We once again find ourselves mired in the gun debate. This is a well trodden path, and familiar themes are once again emerging. It is a thorny issue, a very controversial issue, and an issue that is far from black and white.

I have some strong thoughts, but I also realize that it is impossible to put the genie back in the bottle. Guns are here, guns are part of our culture, like them or hate them they are here to stay.

Guns don’t kill people, people kill people is the start of the discussion. It is a flawed argument, but a good one. Indeed guns left alone rarely kill anyone, they are however quite dangerous when put in the hands of ‘people’.

It is our right to bear arms. Yes it is. But did the founders give thought to Automatic Weapons? Probably not.

The Gun Control lobby, and rightly so say, that amassing 4 guns and 6000 rounds of ammo in a short period of time (a few months) should have raised some red flags. This is a valid question. Yet everything that I have read to date explains that the purchases were all legal.

I have never owned a gun, and think it unlikely that I ever will. I have had fun with shooting clay pigeons, but that is about the limit of my interest. I know lots of people that have guns. I have no problem with them having guns as long as they are not going to use them for bad purposes.

The question I have is where do you draw the line between what should be permitted and what should be banned. I doubt that many people are in disagreement that the possession of shoulder held Surface To Air missile launchers should be banned. They are hardly weapons that even the most avid hunter might need. Blasting a Duck with a SAM would not leave much meat to cook.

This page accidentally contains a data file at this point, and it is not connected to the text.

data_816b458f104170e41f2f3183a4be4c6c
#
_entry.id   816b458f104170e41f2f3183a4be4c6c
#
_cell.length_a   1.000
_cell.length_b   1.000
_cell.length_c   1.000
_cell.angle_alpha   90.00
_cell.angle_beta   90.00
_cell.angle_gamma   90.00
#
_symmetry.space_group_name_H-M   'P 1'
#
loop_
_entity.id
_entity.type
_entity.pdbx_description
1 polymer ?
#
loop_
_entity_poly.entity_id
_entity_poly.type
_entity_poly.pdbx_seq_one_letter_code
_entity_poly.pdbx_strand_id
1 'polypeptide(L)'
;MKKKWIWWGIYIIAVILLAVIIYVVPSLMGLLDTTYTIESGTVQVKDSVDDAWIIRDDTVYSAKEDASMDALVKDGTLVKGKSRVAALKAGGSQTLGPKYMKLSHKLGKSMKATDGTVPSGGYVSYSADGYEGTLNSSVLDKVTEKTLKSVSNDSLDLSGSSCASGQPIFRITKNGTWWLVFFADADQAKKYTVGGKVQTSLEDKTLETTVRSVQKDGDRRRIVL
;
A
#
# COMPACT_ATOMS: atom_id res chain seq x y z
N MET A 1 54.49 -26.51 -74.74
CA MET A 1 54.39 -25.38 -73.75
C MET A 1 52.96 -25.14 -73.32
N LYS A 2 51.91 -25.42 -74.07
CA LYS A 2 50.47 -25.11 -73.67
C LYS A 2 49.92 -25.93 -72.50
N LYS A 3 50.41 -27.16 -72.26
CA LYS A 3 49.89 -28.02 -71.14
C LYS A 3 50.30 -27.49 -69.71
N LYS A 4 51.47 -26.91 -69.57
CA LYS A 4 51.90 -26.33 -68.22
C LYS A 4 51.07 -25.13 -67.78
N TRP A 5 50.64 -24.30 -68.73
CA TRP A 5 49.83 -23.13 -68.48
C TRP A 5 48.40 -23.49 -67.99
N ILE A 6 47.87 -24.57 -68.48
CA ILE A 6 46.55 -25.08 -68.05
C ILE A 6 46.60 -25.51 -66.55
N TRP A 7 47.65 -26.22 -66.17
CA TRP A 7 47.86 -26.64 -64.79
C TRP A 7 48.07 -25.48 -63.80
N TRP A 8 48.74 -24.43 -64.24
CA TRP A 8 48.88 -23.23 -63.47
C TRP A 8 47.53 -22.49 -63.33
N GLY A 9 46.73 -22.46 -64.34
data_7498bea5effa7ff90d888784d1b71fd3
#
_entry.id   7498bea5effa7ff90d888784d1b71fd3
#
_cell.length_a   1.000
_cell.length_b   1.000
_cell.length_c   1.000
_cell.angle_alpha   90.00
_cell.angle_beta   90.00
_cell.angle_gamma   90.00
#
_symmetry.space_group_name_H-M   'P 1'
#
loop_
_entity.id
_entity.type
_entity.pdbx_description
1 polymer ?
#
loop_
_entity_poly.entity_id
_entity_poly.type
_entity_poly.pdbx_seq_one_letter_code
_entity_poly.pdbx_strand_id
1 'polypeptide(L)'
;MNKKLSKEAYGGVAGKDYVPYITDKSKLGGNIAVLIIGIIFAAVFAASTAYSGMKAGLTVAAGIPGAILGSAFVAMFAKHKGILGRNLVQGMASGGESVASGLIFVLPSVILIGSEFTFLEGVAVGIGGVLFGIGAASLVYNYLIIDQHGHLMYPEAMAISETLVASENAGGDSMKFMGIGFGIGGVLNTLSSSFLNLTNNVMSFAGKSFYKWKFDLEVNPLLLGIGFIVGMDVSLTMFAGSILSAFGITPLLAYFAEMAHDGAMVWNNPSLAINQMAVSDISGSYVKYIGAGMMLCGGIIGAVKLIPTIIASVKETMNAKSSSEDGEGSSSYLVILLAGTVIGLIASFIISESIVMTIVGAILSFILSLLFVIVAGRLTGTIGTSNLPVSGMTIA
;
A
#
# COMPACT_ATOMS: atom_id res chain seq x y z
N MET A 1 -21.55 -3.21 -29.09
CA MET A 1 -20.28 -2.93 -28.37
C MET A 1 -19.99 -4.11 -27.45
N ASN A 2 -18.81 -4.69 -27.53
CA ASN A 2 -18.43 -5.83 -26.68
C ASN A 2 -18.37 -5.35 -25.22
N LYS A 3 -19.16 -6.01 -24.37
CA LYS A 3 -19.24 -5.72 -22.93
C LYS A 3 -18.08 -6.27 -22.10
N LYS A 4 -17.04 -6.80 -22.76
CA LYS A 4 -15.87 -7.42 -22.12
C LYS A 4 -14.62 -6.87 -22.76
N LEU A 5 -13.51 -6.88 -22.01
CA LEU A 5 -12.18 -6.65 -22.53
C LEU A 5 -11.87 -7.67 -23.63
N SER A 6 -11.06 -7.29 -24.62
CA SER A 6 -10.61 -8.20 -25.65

Likewise, I can think of no practical application for a fully automatic rifle with a 100 round cartridge.

The Gun Lobby disagrees. Gun aficionados just like guns, they like to fire them under safe conditions, and represent no danger.  When pushed on the subject of gun control, the ‘tried and tested’ response is that gun control will not work. The ‘good guys’ will comply, but the ‘bad guys’ will still find ways to get their hands on them.

The Aurora atrocity also revealed that the ‘alleged’ killer had purchased more than 6000 rounds of ammo. Most of which seems to have been purchased online. Should there be limits and checks on who is buying ammo? Again this leads to an interesting situation.

The anti gun lobby point out that Pseudoephedrine (a component found in many OTC allergy drugs) requires some form of identification to obtain at your local pharmacy (well it is a component in the manufacturing or Meth), so while the pharmacist will sell you one or two products, he likely would call a halt to the purchase of a 100. No such controls exist on ammo, in fact it is often cheaper by the 1000!

The Pro Gun lobby counters with the argument that ‘professional’ shooters can rattle through a 1000 rounds in a day. Any limit imposed on the amount of ammo that can be purchased is bad and unconstitutional. They also love to point out that it only takes one bullet to kill. So if someone has just one bullet or 6000 it makes no difference.

As I mentioned earlier, you cannot  put the genie back in the bottle. Guns are here to stay. I do however wonder if there is a constructive way forward? A way forward that strikes a balance that everyone can live with?

Aurora was a subject that Barling & Barrett tackled at the the beginning of the program.

Simon Barrett

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